It might seem like everyone you know is doing some version of intermittent fasting, an eating pattern where you restrict food to certain hours of the day (usually a 6- or 8-hour window) or days of the week (often skipping or extremely reducing intake two days out of the week), and talking nonstop about the physical and mental health benefits. Some people are even doing longer fasts that last for several days.
The science behind fasting
There are lots of reasons that someone might want to fast, says Christina Wakefield, a health coach at Parsley Health in Los Angeles. One is weight loss; when you’re in a fasted state, you switch from burning glucose for fuel to burning fat, she explains. People also fast for a cognitive boost, to improve insulin sensitivity, to promote digestive health, and to fight inflammation. A recent review in the New England Journal of Medicine reports that during fasting, cells activate pathways that build up their defenses against stress, and then when you eat again, your cells switch into a state of adaptability. This flipping back and forth seems to be good for your metabolic health the article reports. The paper also states that intermittent fasting could potentially help against obesity, diabetes, cardiovascular disease, cancers, and neurodegenerative brain diseases. Longer fasts may activate autophagy, which is when the body clears out damaged cells to make room for new ones, Wakefield adds. And, of course, people also fast for spiritual reasons; different forms of fasting are practiced as part of many religions.
Is fasting good for you?
While it’s a powerful tool, not everyone should fast. Taking a purposeful break from food is a type of stress on your body, says Wakefield, so if you suffer from chronic fatigue or thyroid or adrenal issues, want to maximize fertility, are pregnant or breastfeeding, or are just going through a particularly stressful time in life, it’s not a good time to fast. And fasting can be triggering for people who struggle or have struggled in the past with eating disorders. It’s best to check with your doctor before beginning a fast. Parsley Health doctors and health coaches may recommend different types of fasts, or that you abstain from fasting, based on your medical history and goals.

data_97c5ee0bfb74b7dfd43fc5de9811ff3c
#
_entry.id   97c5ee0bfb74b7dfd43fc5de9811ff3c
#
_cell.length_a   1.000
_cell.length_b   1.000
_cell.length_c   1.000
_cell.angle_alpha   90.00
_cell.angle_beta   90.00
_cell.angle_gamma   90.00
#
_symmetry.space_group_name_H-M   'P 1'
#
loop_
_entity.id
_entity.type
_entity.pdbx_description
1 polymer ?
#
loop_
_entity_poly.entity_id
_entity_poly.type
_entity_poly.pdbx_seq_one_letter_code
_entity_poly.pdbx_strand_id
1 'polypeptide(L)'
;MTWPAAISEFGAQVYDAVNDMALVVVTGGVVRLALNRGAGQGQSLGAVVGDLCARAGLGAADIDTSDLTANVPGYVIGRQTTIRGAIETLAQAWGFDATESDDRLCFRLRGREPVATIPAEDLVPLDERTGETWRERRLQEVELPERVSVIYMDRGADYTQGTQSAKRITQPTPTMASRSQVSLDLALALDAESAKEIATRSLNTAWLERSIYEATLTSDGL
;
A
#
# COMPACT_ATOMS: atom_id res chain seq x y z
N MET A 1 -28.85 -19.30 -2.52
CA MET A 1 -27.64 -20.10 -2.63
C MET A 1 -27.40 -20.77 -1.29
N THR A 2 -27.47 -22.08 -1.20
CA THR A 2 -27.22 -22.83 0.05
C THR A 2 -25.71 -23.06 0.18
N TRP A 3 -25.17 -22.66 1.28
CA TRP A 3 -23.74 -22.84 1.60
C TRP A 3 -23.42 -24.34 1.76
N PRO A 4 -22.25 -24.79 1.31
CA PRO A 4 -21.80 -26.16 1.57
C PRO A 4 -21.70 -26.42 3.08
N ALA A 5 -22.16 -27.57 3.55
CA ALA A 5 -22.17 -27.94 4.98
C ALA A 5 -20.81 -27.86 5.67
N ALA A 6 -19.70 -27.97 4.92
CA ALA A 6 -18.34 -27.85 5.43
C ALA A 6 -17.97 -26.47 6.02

Best foods for breaking a fast
If you decide to fast, you’ll want to be mindful of what you eat at that first post-fast meal. This will help you get the maximum benefit from your fast and come out of it feeling well. You want to avoid sending your blood sugar on a rollercoaster with refined or processed carbs, and instead want to set “an optimal blood sugar tone for the day,” says Wakefield, which will give you steady energy. If you’re at the end of the fasting portion of an intermittent fasting cycle and starting your feeding window, you want a blood sugar balancing meal that includes protein, fat, and fiber, explains Wakefield. For protein, include easier to digest sources like fish or poultry, keeping the portion size to about 4 ounces, or the size of the palm of your hand. If you’re vegan, a clean plant-based protein powder or chia pudding can be an excellent source of post-fast protein. For fat, include a few tablespoons of healthy oils like olive oil, a scoop of almond butter, or half an avocado, and for fiber, about two cups of cooked leafy greens and other vegetables or a few tablespoons of flax or chia seeds. The probiotics in fermented vegetables can also help your digestion after a fast, Wakefield adds. According to a recent review in the journal Nutrition, lowering the glycemic index of your breakfast could improve your blood sugar control after the meal. So if you’re including a carb in your post-fast meal, include one that’s lower glycemic and limit the portion size to ½ cup to avoid that blood sugar spike, suggests Wakefield.
If it’s been more than 24 hours since you last ate, you might start fantasizing a giant, indulgent meal to break the fast. But resist the temptation to go straight for the steak and potatoes, and instead start with some bone broth or a smoothie. Then, later on, add some cooked vegetables and easier-to-digest proteins, advises Wakefield. That’s because after fasting for an extended period of time, your body may have slowed the production of digestive enzymes. (Don’t worry, they’ll come back!) If you eat something that’s too heavy like red meat, or hard to digest like raw vegetables, you could end up feeling bloated or have other stomach issues. (If you do choose one of these foods, Wakefield recommends supplementing with digestive enzymes or some raw apple cider vinegar diluted in water—1-2 tablespoons per 6-8 oz of water, 15 minutes before eating.)
And don’t forget to drink plenty of water! If you’ve done a prolonged fast, replenish your electrolytes with a squeeze of lemon and a pinch of Himalayan sea salt, too, says Wakefield.
Practicing mindfulness is always important when you eat, but when you’re ending a fast it’s especially crucial to pay attention to what Wakefield calls “mindful eating hygiene.” That means focusing on your meal instead of distractions like TV or other screens. “Take a few deep breaths before you eat, to signal to your body that you’re calm and that it can prioritize digestion,” she says. Eat slowly, chewing each bite 20 to 30 times, to help your digestive system properly break down the meal and prevent bloating and other forms of digestive distress.